Asterisk Breeds a Cottage Industry

The open-source PBX is popular, powerful and affordable. But setting up and maintaining Asterisk in its distributed form is a technical challenge for even the most accomplished of geeks. Now, more than 60 new companies, smelling a good business opportunity, offer simplified graphical front-ends for Asterisk. More are on the way.

When San Diego, CA-based custom software developer Fourloop Technologies decided to install Asterisk, the Linux-based open-source PBX, they encountered a migraine of epic proportions.

“Being computer folks, we decided we could set this up ourselves,” says Josh Stephens, Fourloop Technologies President and CEO. “In the process we realized that what we needed — and what other companies like us needed — was an interface designed to get the system up and running quickly.”

So Stephens and his colleagues developed Switchvox, a GUI front-end for Asterisk to facilitate the installation and maintenance of the powerful though difficult PBX. The company is selling Switchvox, in a variety of hardware configurations, directly to Asterisk users hungry for a simpler administration.

“We went from being a custom software development company to having our own product,” says Stephens.

“The problem with Asterisk today, is that the people who need an affordable PBX are exactly the people without the resources to set one up,” says Stephens. “If you can set up a Linksys router to work with a cable modem, you can set up Switchvox.”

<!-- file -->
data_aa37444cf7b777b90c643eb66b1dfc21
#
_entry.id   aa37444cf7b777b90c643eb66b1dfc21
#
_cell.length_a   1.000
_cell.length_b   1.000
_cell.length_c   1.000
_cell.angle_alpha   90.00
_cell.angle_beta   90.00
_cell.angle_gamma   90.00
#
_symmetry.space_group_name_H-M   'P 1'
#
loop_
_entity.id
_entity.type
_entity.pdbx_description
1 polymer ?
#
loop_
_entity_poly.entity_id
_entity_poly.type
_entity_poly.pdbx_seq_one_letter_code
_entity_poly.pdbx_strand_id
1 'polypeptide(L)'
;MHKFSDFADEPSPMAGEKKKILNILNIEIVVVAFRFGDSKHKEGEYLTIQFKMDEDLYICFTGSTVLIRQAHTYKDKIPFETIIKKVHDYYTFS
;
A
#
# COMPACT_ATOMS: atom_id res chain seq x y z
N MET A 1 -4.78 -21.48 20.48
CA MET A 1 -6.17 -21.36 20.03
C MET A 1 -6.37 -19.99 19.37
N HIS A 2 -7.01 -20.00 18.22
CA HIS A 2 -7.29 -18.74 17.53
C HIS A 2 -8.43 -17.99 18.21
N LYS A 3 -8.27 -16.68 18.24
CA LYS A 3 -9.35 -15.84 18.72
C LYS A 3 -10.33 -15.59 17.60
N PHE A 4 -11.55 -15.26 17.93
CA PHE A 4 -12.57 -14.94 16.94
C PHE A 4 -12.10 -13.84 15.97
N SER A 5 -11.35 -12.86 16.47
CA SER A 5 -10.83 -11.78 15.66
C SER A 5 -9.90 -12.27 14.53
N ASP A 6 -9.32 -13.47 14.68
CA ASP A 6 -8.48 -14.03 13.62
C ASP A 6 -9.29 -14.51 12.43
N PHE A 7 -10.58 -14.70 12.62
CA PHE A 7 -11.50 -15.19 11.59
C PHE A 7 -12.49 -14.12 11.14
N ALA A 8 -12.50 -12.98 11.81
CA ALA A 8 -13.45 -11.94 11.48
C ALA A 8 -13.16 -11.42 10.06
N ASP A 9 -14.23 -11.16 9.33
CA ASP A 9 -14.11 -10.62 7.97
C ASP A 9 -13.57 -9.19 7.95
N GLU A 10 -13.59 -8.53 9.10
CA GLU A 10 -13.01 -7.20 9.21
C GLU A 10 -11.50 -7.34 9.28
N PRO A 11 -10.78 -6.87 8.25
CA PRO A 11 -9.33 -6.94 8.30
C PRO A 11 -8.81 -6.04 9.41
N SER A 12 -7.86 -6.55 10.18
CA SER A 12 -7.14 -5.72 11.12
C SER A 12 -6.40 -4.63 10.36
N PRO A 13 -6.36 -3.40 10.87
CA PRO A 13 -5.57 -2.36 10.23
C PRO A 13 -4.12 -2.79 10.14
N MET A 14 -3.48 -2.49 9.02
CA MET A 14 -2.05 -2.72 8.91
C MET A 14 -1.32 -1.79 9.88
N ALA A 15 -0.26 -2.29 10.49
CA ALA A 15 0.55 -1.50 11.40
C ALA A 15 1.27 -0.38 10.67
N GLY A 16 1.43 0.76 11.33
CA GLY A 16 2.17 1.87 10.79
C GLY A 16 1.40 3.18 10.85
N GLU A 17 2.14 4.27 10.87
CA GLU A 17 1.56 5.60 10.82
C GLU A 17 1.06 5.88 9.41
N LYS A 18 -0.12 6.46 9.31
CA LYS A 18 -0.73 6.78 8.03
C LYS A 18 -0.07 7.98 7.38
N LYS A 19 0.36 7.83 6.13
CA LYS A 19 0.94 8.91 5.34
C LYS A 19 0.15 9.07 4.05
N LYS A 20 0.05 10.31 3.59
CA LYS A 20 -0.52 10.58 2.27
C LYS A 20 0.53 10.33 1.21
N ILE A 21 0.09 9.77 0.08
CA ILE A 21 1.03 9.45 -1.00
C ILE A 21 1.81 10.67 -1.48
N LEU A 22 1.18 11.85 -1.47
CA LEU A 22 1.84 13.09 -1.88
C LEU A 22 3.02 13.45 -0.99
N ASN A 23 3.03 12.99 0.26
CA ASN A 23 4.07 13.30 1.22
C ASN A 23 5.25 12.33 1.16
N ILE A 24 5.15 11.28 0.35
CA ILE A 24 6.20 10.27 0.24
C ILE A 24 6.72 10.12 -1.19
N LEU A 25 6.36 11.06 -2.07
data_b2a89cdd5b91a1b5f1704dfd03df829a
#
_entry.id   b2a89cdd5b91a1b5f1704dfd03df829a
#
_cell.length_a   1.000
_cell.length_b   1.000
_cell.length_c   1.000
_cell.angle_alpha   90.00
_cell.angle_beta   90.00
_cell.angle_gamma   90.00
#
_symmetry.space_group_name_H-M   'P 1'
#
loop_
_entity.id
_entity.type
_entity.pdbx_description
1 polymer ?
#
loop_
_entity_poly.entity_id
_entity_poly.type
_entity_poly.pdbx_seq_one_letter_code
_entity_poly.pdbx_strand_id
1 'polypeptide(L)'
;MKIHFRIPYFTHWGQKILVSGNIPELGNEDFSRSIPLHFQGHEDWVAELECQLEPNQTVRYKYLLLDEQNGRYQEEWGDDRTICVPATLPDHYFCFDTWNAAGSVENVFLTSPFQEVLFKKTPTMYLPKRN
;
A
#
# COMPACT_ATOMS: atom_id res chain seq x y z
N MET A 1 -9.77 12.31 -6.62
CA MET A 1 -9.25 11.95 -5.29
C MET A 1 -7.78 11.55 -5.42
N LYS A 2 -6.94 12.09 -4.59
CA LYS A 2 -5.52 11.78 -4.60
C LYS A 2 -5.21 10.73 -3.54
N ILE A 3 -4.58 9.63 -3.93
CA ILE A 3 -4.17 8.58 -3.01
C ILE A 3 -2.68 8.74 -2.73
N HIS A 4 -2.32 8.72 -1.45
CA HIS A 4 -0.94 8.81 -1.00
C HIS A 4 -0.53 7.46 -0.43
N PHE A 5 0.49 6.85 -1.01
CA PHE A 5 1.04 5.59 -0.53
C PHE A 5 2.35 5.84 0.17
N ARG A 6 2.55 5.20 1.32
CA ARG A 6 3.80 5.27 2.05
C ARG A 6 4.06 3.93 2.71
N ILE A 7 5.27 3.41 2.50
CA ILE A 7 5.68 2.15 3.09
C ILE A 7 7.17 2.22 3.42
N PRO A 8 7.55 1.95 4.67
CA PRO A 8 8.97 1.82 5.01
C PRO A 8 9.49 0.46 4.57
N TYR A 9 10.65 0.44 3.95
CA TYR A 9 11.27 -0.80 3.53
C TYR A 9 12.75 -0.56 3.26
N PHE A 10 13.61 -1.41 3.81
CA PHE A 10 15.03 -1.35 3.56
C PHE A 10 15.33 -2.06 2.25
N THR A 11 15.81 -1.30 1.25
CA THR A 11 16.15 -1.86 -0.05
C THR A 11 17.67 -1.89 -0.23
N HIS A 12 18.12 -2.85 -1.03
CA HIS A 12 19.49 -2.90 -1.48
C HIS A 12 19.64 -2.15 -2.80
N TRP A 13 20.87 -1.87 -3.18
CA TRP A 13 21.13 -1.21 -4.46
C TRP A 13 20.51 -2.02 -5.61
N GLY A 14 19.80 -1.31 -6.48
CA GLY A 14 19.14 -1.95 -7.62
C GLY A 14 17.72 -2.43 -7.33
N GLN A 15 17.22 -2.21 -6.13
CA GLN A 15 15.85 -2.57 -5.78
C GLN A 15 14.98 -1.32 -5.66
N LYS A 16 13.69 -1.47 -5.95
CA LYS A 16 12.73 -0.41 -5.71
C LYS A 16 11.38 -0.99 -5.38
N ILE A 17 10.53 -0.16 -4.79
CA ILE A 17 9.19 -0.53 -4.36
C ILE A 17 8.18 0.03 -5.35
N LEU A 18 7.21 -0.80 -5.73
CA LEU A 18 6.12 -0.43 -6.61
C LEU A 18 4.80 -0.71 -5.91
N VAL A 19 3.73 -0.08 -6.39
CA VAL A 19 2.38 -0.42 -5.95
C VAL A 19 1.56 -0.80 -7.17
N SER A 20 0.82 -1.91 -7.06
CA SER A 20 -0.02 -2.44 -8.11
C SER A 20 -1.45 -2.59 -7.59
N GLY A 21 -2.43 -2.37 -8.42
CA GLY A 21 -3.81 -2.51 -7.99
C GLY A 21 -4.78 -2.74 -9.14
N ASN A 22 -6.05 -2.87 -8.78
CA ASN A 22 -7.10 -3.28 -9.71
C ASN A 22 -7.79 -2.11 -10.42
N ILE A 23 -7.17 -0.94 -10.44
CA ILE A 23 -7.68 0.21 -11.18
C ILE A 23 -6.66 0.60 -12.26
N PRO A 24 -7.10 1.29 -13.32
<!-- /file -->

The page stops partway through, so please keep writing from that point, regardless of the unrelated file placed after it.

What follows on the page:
Fourloop is just one of many companies — more than 60 at last count — at the core of what has become a fast-growing VoIP cottage industry: User interfaces promising to simplify the management of Asterisk.

The new products come in many different shapes, sizes, and, of course, prices. Fourloop sells a complete system, including the actual computer Asterisk resides in, starting at $1,000. Other Asterisk front-end developers sell their wares on CD-ROM or via digital download, designed to be installed and administered by technical personnel with some knwoledge of Linux and Asterisk, but providing a GUI-based alternative to Asterisk's tricky command-line interface.

Steve Sokol, co-founder and producer of Astricon, the only trade show and conference devoted exclusively to Asterisk, agrees that the PBX can be difficult for many. “Asterisk is an extremely powerful product,” Sokol, who is also the CEO of IPsando, which will be debuting its own Asterisk user interface sometime this summer, says. “That isn't to say that it does anything easily out of the box.”